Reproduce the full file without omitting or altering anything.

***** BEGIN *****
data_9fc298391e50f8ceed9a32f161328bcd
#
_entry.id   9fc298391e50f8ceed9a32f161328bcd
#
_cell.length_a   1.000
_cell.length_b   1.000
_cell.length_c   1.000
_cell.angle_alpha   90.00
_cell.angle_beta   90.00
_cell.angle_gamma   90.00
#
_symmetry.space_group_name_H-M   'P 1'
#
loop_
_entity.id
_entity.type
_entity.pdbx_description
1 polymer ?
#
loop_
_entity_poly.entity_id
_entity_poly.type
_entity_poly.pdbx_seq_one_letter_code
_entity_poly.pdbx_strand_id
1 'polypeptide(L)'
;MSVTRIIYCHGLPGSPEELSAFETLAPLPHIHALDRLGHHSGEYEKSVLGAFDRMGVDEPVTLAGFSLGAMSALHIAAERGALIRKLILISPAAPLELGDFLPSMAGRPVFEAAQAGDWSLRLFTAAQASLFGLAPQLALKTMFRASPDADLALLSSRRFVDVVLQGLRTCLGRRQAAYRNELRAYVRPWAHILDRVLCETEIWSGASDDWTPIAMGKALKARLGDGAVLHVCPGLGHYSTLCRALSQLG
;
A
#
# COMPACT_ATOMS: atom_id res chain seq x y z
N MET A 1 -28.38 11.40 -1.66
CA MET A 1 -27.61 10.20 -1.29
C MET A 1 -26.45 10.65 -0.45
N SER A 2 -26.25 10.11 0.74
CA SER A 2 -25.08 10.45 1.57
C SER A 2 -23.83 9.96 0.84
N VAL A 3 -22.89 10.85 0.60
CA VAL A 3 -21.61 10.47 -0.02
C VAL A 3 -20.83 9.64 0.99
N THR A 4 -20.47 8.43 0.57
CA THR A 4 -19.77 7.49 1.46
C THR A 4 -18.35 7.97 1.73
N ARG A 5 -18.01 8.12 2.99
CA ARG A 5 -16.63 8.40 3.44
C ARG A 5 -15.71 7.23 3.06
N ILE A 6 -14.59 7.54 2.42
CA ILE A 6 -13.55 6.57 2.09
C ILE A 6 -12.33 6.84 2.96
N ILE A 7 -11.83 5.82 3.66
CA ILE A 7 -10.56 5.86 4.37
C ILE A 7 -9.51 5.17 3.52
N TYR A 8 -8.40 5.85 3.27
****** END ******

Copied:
data_9fc298391e50f8ceed9a32f161328bcd
#
_entry.id   9fc298391e50f8ceed9a32f161328bcd
#
_cell.length_a   1.000
_cell.length_b   1.000
_cell.length_c   1.000
_cell.angle_alpha   90.00
_cell.angle_beta   90.00
_cell.angle_gamma   90.00
#
_symmetry.space_group_name_H-M   'P 1'
#
loop_
_entity.id
_entity.type
_entity.pdbx_description
1 polymer ?
#
loop_
_entity_poly.entity_id
_entity_poly.type
_entity_poly.pdbx_seq_one_letter_code
_entity_poly.pdbx_strand_id
1 'polypeptide(L)'
;MSVTRIIYCHGLPGSPEELSAFETLAPLPHIHALDRLGHHSGEYEKSVLGAFDRMGVDEPVTLAGFSLGAMSALHIAAERGALIRKLILISPAAPLELGDFLPSMAGRPVFEAAQAGDWSLRLFTAAQASLFGLAPQLALKTMFRASPDADLALLSSRRFVDVVLQGLRTCLGRRQAAYRNELRAYVRPWAHILDRVLCETEIWSGASDDWTPIAMGKALKARLGDGAVLHVCPGLGHYSTLCRALSQLG
;
A
#
# COMPACT_ATOMS: atom_id res chain seq x y z
N MET A 1 -28.38 11.40 -1.66
CA MET A 1 -27.61 10.20 -1.29
C MET A 1 -26.45 10.65 -0.45
N SER A 2 -26.25 10.11 0.74
CA SER A 2 -25.08 10.45 1.57
C SER A 2 -23.83 9.96 0.84
N VAL A 3 -22.89 10.85 0.60
CA VAL A 3 -21.61 10.47 -0.02
C VAL A 3 -20.83 9.64 0.99
N THR A 4 -20.47 8.43 0.57
CA THR A 4 -19.77 7.49 1.46
C THR A 4 -18.35 7.97 1.73
N ARG A 5 -18.01 8.12 2.99
CA ARG A 5 -16.63 8.40 3.44
C ARG A 5 -15.71 7.23 3.06
N ILE A 6 -14.59 7.54 2.42
CA ILE A 6 -13.55 6.57 2.09
C ILE A 6 -12.33 6.84 2.96
N ILE A 7 -11.83 5.82 3.66
CA ILE A 7 -10.56 5.86 4.37
C ILE A 7 -9.51 5.17 3.52
N TYR A 8 -8.40 5.85 3.27